Henry Sakuma was born in Chiba-ken, Japan, on May 26, 1900 and came to the United States when he was about eighteen years of age. Like many new immigrants, he became a schoolboy upon his arrival.

As written in the section of the Holiness Experience of the early converts in Chapter One, he was not certain of his salvation experience until the Holy Spirit convicted him of his sins. Although he had earlier repented of his sins and had become a born again Christian, he was still troubled by what he perceived in his own heart. At a prayer meeting the Holy Spirit spoke to him from scriptures like Romans 10:10. “If you confess with your lips...and believe in your will be saved.” He received further assurance from the words of Jesus in Matthew 9:2: “Take heart, my son: your sins are forgiven.” However, still bothered by unresolved anger toward the others, the words of Paul, “Oh, what a wretched man I am!” became his own as well. He recalled the words of Ugo Nakada who had said, “We, Christians, still need to be cleaned from our sinfulness by the blood of Christ by the Holy Spirit.” Suddenly realizing his need of the power of the Holy Spirit to cleanse him of his sinfulness, he went to a friend’s house for prayer. After much fervent prayer, believing that the blood of Christ had cleansed him completely, a whole new life opened up to him. At last, he was able to escape his sinful life.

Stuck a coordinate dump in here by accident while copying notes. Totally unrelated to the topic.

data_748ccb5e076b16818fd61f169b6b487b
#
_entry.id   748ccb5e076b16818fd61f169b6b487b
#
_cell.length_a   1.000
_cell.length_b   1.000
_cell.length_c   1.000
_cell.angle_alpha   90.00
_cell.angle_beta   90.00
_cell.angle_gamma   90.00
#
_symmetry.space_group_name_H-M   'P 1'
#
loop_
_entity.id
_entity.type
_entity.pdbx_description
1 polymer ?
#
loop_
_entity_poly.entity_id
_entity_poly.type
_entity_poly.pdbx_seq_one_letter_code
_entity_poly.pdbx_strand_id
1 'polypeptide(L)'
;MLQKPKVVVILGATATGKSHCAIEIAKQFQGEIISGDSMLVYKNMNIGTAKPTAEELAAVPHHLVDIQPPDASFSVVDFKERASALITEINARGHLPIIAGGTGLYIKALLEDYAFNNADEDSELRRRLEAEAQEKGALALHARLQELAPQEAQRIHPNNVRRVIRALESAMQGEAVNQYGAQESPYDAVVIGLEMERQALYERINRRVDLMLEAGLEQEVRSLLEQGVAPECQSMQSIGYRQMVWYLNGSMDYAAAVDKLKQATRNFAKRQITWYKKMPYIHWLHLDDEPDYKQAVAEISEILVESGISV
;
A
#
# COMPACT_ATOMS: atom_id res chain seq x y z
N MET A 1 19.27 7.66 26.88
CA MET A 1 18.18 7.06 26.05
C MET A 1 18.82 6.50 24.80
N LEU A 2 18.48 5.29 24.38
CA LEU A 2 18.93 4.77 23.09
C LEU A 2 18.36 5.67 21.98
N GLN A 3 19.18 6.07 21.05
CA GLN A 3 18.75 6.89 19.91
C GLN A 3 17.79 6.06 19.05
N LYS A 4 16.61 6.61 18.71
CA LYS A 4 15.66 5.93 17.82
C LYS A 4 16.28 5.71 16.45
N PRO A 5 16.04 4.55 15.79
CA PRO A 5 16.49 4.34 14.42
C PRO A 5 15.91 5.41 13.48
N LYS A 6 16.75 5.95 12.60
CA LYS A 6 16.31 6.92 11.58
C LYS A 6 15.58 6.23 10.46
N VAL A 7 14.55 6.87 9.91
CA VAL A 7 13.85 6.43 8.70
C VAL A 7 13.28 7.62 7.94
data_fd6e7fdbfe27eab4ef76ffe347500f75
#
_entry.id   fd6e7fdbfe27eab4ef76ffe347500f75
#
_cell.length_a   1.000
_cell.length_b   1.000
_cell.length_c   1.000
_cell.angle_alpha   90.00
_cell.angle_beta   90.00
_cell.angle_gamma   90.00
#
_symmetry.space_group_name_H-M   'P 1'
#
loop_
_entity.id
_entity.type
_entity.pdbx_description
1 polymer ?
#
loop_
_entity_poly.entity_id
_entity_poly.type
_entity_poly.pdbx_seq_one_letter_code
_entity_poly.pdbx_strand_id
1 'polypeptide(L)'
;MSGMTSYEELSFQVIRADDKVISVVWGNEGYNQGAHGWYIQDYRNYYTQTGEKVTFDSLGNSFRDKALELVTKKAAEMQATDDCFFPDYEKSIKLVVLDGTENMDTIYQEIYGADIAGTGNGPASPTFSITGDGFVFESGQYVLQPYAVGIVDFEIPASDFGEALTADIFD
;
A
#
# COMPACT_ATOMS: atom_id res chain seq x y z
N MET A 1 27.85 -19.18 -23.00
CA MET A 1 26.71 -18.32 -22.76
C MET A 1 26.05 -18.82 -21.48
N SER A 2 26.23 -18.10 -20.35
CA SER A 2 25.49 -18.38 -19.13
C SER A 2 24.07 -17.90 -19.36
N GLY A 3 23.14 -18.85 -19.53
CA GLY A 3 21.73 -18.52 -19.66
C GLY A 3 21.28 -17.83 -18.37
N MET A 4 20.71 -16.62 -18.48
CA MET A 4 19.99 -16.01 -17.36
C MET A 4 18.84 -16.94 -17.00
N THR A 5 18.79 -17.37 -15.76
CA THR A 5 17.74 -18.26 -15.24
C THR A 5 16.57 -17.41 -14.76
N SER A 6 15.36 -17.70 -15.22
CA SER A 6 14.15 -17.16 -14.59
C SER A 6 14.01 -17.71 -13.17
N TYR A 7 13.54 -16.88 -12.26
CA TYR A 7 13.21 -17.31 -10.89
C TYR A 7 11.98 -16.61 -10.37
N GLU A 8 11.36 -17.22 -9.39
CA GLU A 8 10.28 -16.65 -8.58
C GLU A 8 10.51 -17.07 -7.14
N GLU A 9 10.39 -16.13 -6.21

In June 1927, Sakuma graduated from the Huntington Park Training School with Goichi Okamoto. Working as gardeners, together they helped to support the Kuzuhara family, as well as church needs. The following year Sakuma was appointed to the Modesto Holiness Church succeeding Goichi Okamoto, who had returned to Japan.

In 1930, he went to Japan and married Matsuko Yasufuku, who had been introduced to him by Bishop Nakada at the Tama Holiness Church in Okayama. Matsuko was born in Taiwan of Christian parents, but attended the Osaka Women's School. Soon their only child, Megumi Grace, was born.

On January 21, 1934, Sakuma was assigned to the San Lorenzo Holiness Church. Then in May 1938, he was appointed to the San Fernando Holiness Church and later began to serve at Baldwin Park as well. In 1940, he was assigned to the Seattle Holiness Church.

When World War II broke out, the Sakuma family was sent to the Minidoka Relocation Center in Idaho. In 1945, they relocated to Chicago where Sadaichi Kuzuhara was already serving among the evacuees. While working as a gardener, Sakuma began pioneer work in the Chicago southside, renting a Nazarene church for services. Later, the rented church became the Chicago Holiness Church. Then in 1963, Sakuma returned to the San Lorenzo Church. He served there for ten years until Yuichiro Nakano arrived from Japan to replace him.

After a fifty-three year association with the Holiness Conference, and as one of the original founders, Henry Sakuma retired in 1973. In retirement, he assisted the Santa Clara Nichigobu for a few years before moving to Wheeling, Illinois with his wife. On October 16, 1,992, at the age of ninety-two, Henry Sakuma passed away. Services were conducted at the Lakeside Christian Church.